|US5476095 *||Mar 1, 1994||Dec 19, 1995||Medrad, Inc.||Intracavity probe and interface device for MRI imaging and spectroscopy|
|US5514092 *||Aug 8, 1994||May 7, 1996||Schneider (Usa) Inc.||Drug delivery and dilatation-drug delivery catheters in a rapid exchange configuration|
|US5536250 *||Sep 13, 1994||Jul 16, 1996||Localmed, Inc.||Perfusion shunt device and method|
|US5547469 *||May 13, 1994||Aug 20, 1996||Boston Scientific Corporation||Apparatus for performing diagnostic and therapeutic modalities in the biliary tree|
|US5562620 *||Mar 10, 1995||Oct 8, 1996||Localmed, Inc.||Perfusion shunt device having non-distensible pouch for receiving angioplasty balloon|
|US5571086 *||Apr 1, 1994||Nov 5, 1996||Localmed, Inc.||Method and apparatus for sequentially performing multiple intraluminal procedures|
|US5575811 *||May 23, 1995||Nov 19, 1996||Urologix, Inc.||Benign prostatic hyperplasia treatment catheter with urethral cooling|
|US5599306 *||Sep 29, 1995||Feb 4, 1997||Localmed, Inc.||Method and apparatus for providing external perfusion lumens on balloon catheters|
|US5609574 *||May 11, 1994||Mar 11, 1997||Localmed, Inc.||Intravascular catheter with infusion array|
|US5613946 *||May 4, 1995||Mar 25, 1997||Mckeever; Louis S.||Balloon pump angioplasty system and method of use|
|US5613949 *||Apr 1, 1994||Mar 25, 1997||Advanced Cardiovascular Systems, Inc.||Double balloon catheter assembly|
|US5620604 *||Apr 11, 1994||Apr 15, 1997||Stone; Andrew||Dialysis system and method for removing toxic matter from the serum of the large intestine|
|US5628770 *||Jun 6, 1995||May 13, 1997||Urologix, Inc.||Devices for transurethral thermal therapy|
|US5643199 *||May 14, 1996||Jul 1, 1997||Boston Scientific Corporation||Apparatus for performing diagnostic and therapeutic modalities in the biliary tree|
|US5643335 *||May 2, 1996||Jul 1, 1997||Urologix, Inc.||Benign prostatic hyperplasia treatment catheter with urethral cooling|
|US5645528 *||Jun 6, 1995||Jul 8, 1997||Urologix, Inc.||Unitary tip and balloon for transurethral catheter|
|US5662609 *||Apr 13, 1994||Sep 2, 1997||Endoluminal Therapeutics, Inc.||Method and apparatus for treatment of focal disease in hollow tubular organs and other tissue lumens|
|US5665063 *||Jun 24, 1994||Sep 9, 1997||Focal, Inc.||Methods for application of intraluminal photopolymerized gels|
|US5669881 *||Jan 10, 1995||Sep 23, 1997||Baxter International Inc.||Vascular introducer system incorporating inflatable occlusion balloon|
|US5713860 *||Jun 5, 1995||Feb 3, 1998||Localmed, Inc.||Intravascular catheter with infusion array|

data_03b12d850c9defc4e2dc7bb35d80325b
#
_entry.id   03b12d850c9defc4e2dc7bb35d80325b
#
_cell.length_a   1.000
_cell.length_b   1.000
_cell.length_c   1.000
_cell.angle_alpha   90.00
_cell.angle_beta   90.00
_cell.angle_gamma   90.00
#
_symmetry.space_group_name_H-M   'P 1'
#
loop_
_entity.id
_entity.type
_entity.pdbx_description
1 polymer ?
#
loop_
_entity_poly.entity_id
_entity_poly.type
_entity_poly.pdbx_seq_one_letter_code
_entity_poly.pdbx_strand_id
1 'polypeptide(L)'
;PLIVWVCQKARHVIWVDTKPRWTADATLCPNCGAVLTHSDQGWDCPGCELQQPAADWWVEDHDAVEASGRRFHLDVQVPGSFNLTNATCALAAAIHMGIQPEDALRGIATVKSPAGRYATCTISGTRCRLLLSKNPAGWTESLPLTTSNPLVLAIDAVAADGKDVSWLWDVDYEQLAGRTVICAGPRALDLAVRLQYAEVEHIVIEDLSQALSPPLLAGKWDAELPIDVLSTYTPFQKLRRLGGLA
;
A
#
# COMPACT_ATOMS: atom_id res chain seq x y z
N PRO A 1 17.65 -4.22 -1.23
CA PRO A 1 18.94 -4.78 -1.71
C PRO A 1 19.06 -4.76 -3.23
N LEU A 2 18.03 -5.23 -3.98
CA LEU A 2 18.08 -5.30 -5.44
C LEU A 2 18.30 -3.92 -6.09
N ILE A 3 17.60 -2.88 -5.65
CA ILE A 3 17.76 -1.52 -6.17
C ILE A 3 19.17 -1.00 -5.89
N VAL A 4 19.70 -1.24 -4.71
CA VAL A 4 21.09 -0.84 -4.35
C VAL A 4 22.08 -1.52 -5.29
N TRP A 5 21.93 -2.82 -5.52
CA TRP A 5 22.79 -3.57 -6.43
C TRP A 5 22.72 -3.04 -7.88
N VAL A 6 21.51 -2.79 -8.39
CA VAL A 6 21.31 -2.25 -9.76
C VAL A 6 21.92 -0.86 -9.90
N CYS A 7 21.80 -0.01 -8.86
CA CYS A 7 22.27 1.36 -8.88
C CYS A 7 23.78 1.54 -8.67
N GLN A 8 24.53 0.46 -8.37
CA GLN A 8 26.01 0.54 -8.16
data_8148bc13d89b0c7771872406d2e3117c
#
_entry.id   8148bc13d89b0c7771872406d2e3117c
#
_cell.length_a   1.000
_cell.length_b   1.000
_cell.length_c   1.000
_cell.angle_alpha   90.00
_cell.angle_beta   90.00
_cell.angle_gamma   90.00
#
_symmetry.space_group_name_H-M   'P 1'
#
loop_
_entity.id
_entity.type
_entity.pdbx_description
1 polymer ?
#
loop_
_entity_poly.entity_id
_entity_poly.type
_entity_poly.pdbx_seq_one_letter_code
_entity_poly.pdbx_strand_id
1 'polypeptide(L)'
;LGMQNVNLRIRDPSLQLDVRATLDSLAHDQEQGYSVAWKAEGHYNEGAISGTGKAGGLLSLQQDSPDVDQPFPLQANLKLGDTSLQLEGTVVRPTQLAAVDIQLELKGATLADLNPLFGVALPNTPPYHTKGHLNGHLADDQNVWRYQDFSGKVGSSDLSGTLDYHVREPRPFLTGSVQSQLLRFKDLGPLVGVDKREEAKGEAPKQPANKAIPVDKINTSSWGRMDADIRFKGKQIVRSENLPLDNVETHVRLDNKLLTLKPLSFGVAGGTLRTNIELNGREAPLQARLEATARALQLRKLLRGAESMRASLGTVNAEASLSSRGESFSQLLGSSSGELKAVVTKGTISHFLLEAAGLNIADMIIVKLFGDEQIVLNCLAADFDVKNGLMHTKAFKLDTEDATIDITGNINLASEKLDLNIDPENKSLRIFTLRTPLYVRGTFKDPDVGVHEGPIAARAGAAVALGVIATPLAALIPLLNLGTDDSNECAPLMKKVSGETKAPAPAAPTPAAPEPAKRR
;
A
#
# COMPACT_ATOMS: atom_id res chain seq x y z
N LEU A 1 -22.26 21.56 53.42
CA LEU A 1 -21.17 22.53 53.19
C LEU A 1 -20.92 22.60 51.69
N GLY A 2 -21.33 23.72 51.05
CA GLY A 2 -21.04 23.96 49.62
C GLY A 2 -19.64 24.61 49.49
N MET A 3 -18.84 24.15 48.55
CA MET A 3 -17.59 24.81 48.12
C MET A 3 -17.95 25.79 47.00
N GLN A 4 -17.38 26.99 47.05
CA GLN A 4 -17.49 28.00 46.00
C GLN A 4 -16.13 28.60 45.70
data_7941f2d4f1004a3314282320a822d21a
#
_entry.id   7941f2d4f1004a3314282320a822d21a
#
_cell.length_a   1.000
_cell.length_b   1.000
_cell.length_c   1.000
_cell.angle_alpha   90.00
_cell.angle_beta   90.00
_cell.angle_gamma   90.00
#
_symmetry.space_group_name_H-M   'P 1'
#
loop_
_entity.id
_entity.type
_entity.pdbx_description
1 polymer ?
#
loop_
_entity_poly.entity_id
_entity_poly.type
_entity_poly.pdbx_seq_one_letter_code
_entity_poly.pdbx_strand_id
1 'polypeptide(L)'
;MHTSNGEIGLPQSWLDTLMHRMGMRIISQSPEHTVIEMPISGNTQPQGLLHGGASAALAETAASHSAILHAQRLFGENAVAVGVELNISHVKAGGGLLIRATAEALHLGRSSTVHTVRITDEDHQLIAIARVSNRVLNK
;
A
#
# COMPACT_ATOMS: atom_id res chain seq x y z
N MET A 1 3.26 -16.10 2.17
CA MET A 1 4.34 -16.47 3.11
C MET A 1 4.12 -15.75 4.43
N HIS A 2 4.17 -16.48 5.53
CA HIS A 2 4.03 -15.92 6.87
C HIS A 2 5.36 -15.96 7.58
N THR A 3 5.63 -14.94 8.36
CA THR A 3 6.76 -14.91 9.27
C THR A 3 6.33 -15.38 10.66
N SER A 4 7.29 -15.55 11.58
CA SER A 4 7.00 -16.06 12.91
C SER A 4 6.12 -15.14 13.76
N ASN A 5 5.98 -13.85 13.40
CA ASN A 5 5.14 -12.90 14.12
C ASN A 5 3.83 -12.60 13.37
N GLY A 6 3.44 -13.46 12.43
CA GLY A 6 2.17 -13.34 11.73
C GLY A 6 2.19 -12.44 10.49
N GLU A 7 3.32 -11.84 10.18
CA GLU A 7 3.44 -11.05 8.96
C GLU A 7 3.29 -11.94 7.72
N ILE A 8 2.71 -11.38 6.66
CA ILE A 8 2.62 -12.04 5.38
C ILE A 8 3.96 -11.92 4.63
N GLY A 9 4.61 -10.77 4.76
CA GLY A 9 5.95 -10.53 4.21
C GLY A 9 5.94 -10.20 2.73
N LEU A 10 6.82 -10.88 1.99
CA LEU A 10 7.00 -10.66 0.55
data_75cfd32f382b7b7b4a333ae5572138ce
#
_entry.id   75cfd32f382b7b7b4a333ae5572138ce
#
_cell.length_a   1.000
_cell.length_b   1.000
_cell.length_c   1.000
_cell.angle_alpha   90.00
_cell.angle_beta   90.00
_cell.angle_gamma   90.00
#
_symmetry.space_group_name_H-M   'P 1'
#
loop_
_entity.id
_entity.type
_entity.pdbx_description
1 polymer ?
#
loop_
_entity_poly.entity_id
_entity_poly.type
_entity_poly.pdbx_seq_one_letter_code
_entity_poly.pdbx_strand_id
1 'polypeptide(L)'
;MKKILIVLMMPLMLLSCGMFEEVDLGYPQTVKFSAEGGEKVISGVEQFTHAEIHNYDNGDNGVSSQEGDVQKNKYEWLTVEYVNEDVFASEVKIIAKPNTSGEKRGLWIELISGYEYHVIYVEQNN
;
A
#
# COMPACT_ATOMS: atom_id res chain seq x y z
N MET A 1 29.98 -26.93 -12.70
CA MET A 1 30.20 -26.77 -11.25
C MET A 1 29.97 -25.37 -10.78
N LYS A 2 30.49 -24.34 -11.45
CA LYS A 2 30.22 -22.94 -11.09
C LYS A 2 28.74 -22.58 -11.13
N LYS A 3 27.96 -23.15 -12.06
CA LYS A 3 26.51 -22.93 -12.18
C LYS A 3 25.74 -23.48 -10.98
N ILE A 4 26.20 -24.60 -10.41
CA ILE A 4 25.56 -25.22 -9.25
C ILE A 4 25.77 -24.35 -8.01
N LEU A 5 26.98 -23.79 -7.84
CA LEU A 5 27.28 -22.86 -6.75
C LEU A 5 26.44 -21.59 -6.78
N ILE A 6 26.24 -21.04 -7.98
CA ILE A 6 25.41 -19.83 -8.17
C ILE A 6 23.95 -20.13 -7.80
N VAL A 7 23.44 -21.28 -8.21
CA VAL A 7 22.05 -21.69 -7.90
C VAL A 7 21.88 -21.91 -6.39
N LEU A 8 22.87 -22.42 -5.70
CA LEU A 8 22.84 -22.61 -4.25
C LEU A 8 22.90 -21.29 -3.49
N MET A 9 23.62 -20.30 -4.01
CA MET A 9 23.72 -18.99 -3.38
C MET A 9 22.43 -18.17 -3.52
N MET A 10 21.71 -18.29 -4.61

|US5749915 *||Jun 7, 1995||May 12, 1998||Focal, Inc.||Polymeric endoluminal paving process|
|US5755968 *||Jan 31, 1997||May 26, 1998||Stone; Andrew||Dialysis system and method for removing toxic matter from the serum of the large intestine|
|US5772631 *||Apr 28, 1995||Jun 30, 1998||Lepor; Norman E.||Procedure for alleviating arterial obstruction|
|US5772632 *||Aug 4, 1997||Jun 30, 1998||Schneider (Usa) Inc.||Dilation-drug delivery catheter|
|US5772674 *||Mar 31, 1997||Jun 30, 1998||Nakhjavan; Fred K.||Catheter for removal of clots in blood vessels|
|US5779673 *||Jun 26, 1995||Jul 14, 1998||Focal, Inc.||Devices and methods for application of intraluminal photopolymerized gels|
|US5810767 *||May 10, 1996||Sep 22, 1998||Localmed, Inc.||Method and apparatus for pressurized intraluminal drug delivery|
|US5810869 *||Nov 18, 1996||Sep 22, 1998||Localmed, Inc.||Methods for loading coaxial catheters|
|US5833644 *||Mar 6, 1997||Nov 10, 1998||Percusurge, Inc.||Method for emboli containment|
|US5855563 *||Jun 19, 1996||Jan 5, 1999||Localmed, Inc.||Method and apparatus for sequentially performing multiple intraluminal procedures|
|US5857464 *||Jun 7, 1995||Jan 12, 1999||Desai; Jawahar M.||Catheter for media injection|
|US5868698 *||Apr 23, 1997||Feb 9, 1999||Boston Scientific Corporation||Apparatus for performing diagnostic and therapeutic modalities in the biliary tree|
|US5919163 *||Jul 14, 1997||Jul 6, 1999||Delcath Systems, Inc.||Catheter with slidable balloon|
|US5931842 *||Apr 17, 1997||Aug 3, 1999||Vascular Science Inc.||Methods and apparatus for handling tubing used in medical procedures|
|US5931860 *||Jun 23, 1997||Aug 3, 1999||Urologix, Inc.||Benign prostatic hyperplasia treatment catheter with urethral cooling|
|US5938660 *||Jun 27, 1997||Aug 17, 1999||Daig Corporation||Process and device for the treatment of atrial arrhythmia|
|US5947977 *||Jun 7, 1995||Sep 7, 1999||Endoluminal Therapeutics, Inc.||Apparatus and polymeric endoluminal sealing|
|US6013085 *||Nov 7, 1997||Jan 11, 2000||Howard; John||Method for treating stenosis of the carotid artery|
|US6022336 *||Mar 6, 1997||Feb 8, 2000||Percusurge, Inc.||Catheter system for emboli containment|
|US6052612 *||Mar 27, 1998||Apr 18, 2000||Desai; Jawahar M.||Catheter for media injection|
|US6056721 *||Aug 8, 1997||May 2, 2000||Sunscope International, Inc.||Balloon catheter and method|
|US6059809 *||May 29, 1998||May 9, 2000||Medicorp, S.A.||Protective angioplasty device|
|US6068623 *||Mar 6, 1997||May 30, 2000||Percusurge, Inc.||Hollow medical wires and methods of constructing same|
|US6117124 *||Nov 18, 1996||Sep 12, 2000||Parodi; Juan Carlos||Device and method to do arteriographies and angioplasties with a balloon and without injecting a contrasting media in the vessel lumen|
|US6119697 *||May 28, 1997||Sep 19, 2000||Medi-Globe Vertriebs-Gmbh||Device for the treatment of male and female urinary incontinence|
|US6126634 *||Dec 12, 1996||Oct 3, 2000||Advanced Cardiovascular Systems||Balloon assembly with separately inflatable sections|